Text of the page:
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Historically, many of these mixed-race Asians have also been called "Amerasians." These include older multiracial Asian Americans who are the children of war brides and U. military personnel stationed in countries such as Japan, the Philippines, and South Korea, along with those who are the result of more recent non-military interracial marriages involving Asian Americans.The Hapa Issues Forum quotes a recent Congressional Record report that indicated "between 19, children born to parents of different races increased from 1% of total births to 3.4%." The 2000 Census further shows that 30.7% of those who identify as at least part Japanese are multiracial, the highest proportion among the six largest Asian American ethnic groups.The following table breaks down the distributions of Asian Americans who identify with more than one race.As we can see, by far the largest group of multiracial Asians are those who are half Asian and half White.In other words, many multiracial Asian Americans still face distrust and even hostility from both their Asian and non-Asian sides.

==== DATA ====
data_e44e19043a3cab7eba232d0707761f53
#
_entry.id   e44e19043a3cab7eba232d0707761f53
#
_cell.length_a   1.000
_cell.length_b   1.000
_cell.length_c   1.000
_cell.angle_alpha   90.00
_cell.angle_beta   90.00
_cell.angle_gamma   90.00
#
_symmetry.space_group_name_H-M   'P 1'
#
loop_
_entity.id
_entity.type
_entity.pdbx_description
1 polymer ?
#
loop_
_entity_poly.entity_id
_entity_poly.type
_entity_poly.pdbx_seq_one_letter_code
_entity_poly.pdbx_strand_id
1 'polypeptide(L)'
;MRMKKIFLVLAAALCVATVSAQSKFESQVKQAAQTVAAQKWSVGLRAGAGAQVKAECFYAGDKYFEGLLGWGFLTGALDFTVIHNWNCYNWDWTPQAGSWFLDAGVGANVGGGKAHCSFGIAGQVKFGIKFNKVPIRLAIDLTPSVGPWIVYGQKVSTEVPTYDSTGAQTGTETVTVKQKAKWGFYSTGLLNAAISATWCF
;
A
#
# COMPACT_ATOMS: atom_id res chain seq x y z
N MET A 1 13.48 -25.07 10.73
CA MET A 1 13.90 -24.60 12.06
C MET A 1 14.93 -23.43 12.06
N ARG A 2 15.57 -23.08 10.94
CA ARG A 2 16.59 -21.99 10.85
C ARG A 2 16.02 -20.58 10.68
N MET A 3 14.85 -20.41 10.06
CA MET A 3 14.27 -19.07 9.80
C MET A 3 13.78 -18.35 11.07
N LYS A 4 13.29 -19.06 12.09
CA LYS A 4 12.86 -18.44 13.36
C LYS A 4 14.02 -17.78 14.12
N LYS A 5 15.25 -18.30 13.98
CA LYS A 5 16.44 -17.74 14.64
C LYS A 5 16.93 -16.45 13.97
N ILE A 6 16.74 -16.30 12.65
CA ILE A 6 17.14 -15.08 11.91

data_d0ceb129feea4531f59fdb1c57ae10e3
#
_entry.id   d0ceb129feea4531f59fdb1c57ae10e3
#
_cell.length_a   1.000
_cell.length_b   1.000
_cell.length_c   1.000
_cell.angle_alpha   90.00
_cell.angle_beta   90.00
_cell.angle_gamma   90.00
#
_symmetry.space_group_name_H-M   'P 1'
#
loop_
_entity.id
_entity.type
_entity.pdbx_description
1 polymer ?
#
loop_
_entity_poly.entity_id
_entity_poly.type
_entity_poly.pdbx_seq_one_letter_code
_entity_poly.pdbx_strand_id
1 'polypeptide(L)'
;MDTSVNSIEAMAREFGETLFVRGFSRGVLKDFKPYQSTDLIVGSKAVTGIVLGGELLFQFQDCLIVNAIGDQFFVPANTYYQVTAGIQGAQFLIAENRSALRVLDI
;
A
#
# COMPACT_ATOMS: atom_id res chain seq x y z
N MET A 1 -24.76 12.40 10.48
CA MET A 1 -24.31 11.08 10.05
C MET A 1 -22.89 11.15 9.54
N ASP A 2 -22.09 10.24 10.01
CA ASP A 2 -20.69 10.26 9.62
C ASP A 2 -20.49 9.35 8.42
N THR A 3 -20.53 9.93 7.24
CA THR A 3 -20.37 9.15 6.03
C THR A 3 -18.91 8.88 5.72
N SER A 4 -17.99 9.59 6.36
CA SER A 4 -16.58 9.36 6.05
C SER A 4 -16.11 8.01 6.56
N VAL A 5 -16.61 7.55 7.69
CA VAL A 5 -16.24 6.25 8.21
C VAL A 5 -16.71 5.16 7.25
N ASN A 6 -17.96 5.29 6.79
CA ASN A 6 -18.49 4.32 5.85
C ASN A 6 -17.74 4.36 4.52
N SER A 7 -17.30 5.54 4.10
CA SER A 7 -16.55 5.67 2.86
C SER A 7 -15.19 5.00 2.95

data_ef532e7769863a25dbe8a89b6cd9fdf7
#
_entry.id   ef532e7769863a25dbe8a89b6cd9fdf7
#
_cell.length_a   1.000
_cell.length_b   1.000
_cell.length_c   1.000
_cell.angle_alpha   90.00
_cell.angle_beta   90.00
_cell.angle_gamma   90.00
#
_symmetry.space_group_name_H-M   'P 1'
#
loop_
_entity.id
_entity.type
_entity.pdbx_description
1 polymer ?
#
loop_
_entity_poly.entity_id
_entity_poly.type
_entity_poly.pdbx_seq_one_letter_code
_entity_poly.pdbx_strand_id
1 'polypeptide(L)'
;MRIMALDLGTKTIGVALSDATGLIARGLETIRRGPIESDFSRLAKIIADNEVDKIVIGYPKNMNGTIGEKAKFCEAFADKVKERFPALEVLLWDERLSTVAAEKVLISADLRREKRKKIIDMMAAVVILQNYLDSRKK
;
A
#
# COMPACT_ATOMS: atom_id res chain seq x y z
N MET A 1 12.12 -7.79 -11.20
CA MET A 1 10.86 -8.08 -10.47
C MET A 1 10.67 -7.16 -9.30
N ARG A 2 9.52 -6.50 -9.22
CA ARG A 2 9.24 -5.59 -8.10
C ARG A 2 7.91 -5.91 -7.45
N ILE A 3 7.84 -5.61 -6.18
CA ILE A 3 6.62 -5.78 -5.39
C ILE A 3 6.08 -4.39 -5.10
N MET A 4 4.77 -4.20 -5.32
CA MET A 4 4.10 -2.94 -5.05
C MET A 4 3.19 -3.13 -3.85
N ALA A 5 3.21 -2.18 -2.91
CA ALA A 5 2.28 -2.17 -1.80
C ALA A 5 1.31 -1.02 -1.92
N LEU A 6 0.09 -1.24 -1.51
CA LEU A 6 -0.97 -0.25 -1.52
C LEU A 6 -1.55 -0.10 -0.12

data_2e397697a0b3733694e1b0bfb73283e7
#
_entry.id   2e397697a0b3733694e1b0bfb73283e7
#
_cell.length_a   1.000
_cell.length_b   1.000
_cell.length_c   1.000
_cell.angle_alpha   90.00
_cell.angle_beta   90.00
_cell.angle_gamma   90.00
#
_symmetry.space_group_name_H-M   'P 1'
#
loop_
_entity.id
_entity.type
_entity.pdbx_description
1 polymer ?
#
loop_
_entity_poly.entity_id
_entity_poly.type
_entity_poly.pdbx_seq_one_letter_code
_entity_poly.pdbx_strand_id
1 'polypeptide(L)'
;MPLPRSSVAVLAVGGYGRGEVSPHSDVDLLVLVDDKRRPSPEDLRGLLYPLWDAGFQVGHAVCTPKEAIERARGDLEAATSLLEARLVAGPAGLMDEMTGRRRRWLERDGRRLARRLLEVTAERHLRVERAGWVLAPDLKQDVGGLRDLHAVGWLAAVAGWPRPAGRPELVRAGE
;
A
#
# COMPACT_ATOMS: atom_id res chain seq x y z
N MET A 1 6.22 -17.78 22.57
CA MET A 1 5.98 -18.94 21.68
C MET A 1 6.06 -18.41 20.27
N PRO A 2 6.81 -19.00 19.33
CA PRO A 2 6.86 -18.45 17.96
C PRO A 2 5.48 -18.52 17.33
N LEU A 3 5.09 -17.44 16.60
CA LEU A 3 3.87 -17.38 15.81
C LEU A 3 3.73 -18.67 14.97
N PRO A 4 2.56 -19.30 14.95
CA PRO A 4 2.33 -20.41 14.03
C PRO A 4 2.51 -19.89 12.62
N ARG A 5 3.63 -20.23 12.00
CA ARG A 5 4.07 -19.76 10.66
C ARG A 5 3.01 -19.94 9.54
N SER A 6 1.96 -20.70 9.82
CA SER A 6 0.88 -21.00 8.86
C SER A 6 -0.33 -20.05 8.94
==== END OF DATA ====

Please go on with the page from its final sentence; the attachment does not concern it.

Because the vast majority of these early Asian immigrants were men (mostly from the Philippines or China), in many instances, if they wanted to be in the company of women, these early Asian immigrants had little choice but to socialize with non-Asian women.
Multiracial Asian Americans would also be the fastest-growing group as well.
In fact, demographers predict that by the year 2020, almost 20% of all Asian Americans will be multiracial and that figure will climb to 36% by the year 2050.
As a result of these cultural dynamics, many (although certainly not all) multiracial Asian Americans encounter difficulties in establishing their own ethnic identity as they try to fit into both the Asian American community and mainstream American society.
As many multiracial Asian American writers have described, as they grow up, they are frequently caught between both sides of their racial/ethnic background.